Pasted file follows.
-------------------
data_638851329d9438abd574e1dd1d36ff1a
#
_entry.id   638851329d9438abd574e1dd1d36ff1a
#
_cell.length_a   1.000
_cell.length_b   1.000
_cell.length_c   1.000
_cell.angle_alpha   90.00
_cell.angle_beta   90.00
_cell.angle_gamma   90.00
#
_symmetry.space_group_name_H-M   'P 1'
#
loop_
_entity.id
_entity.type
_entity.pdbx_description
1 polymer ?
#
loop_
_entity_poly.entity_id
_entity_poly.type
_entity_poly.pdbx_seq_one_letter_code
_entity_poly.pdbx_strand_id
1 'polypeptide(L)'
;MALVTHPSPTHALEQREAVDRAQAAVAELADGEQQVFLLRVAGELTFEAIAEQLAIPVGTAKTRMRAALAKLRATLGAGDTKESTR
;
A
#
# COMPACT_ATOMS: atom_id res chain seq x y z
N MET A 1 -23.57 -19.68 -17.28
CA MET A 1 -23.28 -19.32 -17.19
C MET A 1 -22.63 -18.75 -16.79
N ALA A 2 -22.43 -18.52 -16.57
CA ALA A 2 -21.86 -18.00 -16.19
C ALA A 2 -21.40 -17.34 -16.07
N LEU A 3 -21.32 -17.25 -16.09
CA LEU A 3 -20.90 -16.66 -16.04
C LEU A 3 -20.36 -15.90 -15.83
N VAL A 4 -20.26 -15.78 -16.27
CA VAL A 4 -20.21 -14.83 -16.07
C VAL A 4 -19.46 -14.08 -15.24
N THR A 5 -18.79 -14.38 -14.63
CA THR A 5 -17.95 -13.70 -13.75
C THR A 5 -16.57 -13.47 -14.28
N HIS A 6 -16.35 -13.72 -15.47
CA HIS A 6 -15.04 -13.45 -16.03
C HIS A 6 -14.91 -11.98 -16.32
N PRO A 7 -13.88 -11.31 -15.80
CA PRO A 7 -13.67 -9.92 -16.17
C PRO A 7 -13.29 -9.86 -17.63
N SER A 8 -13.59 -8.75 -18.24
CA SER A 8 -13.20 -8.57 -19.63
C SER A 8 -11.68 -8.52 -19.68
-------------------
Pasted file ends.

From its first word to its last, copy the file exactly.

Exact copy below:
data_638851329d9438abd574e1dd1d36ff1a
#
_entry.id   638851329d9438abd574e1dd1d36ff1a
#
_cell.length_a   1.000
_cell.length_b   1.000
_cell.length_c   1.000
_cell.angle_alpha   90.00
_cell.angle_beta   90.00
_cell.angle_gamma   90.00
#
_symmetry.space_group_name_H-M   'P 1'
#
loop_
_entity.id
_entity.type
_entity.pdbx_description
1 polymer ?
#
loop_
_entity_poly.entity_id
_entity_poly.type
_entity_poly.pdbx_seq_one_letter_code
_entity_poly.pdbx_strand_id
1 'polypeptide(L)'
;MALVTHPSPTHALEQREAVDRAQAAVAELADGEQQVFLLRVAGELTFEAIAEQLAIPVGTAKTRMRAALAKLRATLGAGDTKESTR
;
A
#
# COMPACT_ATOMS: atom_id res chain seq x y z
N MET A 1 -23.57 -19.68 -17.28
CA MET A 1 -23.28 -19.32 -17.19
C MET A 1 -22.63 -18.75 -16.79
N ALA A 2 -22.43 -18.52 -16.57
CA ALA A 2 -21.86 -18.00 -16.19
C ALA A 2 -21.40 -17.34 -16.07
N LEU A 3 -21.32 -17.25 -16.09
CA LEU A 3 -20.90 -16.66 -16.04
C LEU A 3 -20.36 -15.90 -15.83
N VAL A 4 -20.26 -15.78 -16.27
CA VAL A 4 -20.21 -14.83 -16.07
C VAL A 4 -19.46 -14.08 -15.24
N THR A 5 -18.79 -14.38 -14.63
CA THR A 5 -17.95 -13.70 -13.75
C THR A 5 -16.57 -13.47 -14.28
N HIS A 6 -16.35 -13.72 -15.47
CA HIS A 6 -15.04 -13.45 -16.03
C HIS A 6 -14.91 -11.98 -16.32
N PRO A 7 -13.88 -11.31 -15.80
CA PRO A 7 -13.67 -9.92 -16.17
C PRO A 7 -13.29 -9.86 -17.63
N SER A 8 -13.59 -8.75 -18.24
CA SER A 8 -13.20 -8.57 -19.63
C SER A 8 -11.68 -8.52 -19.68